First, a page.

Treasury yields reverse some of last week’s sharp retreat
Treasury yields rose Monday morning as traders considered a slight chance of another Federal Reserve rate hike by January.
The yield on the 2-year Treasury
rose 7.1 basis points to 4.899% from 4.828% on Friday. Yields move in the opposite direction to prices.
The yield on the 10-year Treasury
climbed 5.6 basis points to 4.613% from 4.557% on Friday.
The yield on the 30-year Treasury
added 4.6 basis points to 4.796% from 4.750% on Friday.
What’s driving markets
Government bond yields jumped on Monday as traders and economists re-evaluated their views on the likelihood of a slowdown in the U.S. economy and considered more action from the Federal Reserve early next year.
Economists at U.K. bank Barclays, one of the primary dealers for U.S. Treasurys, pushed back their call for a Fed rate hike to January. Fed funds futures traders are also putting a 14.8% chance of a quarter-point hike occurring by January, which would lift the fed-funds rate target to 5.5%-5.75%. That’s up from 8.6% on Friday.
The weekly drop in Treasury yields seen last Friday has worked against the central bank, leaving officials in a “circularity loop” that undermines its ability to formulate policy based on tightened conditions, according to Barclays.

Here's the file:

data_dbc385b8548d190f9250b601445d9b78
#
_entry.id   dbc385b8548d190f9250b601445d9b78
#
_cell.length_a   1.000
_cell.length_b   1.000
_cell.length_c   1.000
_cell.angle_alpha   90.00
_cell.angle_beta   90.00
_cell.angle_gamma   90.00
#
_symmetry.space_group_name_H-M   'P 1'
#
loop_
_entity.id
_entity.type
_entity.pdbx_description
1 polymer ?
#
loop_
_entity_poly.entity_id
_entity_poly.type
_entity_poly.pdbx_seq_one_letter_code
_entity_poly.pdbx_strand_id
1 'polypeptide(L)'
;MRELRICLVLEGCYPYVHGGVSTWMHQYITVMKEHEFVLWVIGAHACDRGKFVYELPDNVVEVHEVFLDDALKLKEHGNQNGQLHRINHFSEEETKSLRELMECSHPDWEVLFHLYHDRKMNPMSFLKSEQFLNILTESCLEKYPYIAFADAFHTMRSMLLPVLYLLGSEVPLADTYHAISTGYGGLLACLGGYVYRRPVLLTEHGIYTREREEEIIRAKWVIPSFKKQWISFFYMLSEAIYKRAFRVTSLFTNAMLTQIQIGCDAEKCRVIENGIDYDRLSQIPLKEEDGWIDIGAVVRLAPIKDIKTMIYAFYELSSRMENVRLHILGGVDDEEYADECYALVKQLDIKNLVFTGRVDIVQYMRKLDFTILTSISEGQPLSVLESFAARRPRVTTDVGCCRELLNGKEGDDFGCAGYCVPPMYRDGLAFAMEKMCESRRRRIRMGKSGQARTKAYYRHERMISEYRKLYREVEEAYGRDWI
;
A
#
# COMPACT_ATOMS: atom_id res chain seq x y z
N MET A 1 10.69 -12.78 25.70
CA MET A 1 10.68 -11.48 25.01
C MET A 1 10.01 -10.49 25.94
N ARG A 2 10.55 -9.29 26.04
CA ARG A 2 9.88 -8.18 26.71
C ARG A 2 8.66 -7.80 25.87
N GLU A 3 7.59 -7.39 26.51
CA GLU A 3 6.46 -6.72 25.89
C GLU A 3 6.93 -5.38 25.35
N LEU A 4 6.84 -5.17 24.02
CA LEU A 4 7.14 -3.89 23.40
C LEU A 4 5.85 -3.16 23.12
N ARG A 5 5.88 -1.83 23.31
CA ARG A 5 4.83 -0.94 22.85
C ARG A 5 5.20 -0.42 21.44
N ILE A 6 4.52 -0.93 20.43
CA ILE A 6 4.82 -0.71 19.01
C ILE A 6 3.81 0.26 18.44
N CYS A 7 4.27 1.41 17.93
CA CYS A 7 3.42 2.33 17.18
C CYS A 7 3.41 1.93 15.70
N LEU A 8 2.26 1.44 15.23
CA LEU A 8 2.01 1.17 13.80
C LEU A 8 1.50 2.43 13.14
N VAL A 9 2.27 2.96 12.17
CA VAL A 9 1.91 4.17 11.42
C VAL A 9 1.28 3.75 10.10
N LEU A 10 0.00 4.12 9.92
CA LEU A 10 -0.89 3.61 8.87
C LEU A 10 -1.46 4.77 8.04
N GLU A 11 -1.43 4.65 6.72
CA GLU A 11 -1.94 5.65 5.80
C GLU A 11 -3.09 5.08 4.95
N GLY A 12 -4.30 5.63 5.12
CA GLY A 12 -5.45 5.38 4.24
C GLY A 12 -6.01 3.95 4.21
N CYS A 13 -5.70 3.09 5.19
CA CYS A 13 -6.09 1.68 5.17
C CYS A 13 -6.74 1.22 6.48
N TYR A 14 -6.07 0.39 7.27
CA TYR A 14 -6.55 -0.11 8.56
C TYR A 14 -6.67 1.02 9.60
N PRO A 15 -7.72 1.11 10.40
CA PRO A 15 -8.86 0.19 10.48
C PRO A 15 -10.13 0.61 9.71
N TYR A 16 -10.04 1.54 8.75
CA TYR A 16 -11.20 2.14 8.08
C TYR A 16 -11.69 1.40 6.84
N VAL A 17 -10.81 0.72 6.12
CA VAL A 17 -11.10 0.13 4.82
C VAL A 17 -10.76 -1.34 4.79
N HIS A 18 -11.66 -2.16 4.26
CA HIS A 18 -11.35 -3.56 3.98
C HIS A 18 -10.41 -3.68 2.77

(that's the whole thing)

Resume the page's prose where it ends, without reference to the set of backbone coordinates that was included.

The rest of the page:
Fed Governor Lisa Cook is expected to speak at Duke University at 11 a.m. Eastern time. The central bank’s senior loan officer survey for October is set to be released at 2 p.m.
What strategists are saying
“While markets took last week’s data as evidence the economy has finally stopped overheating, and some analysts are even doubling down on their forecasts for a Q4 recession, we think reports of the death of this economic expansion are greatly exaggerated,” said Will Compernolle, a macro strategist at FHN Financial in New York. “Going down the list from last week: The ISMs have struggled to reliably predict the hard economic data the past year, confidence and sentiment indicators likewise have deteriorated even as household spending has remained resilient, the JOLTS data are still fairly strong, and the October employment report was not nearly as weak as the headline numbers suggested.”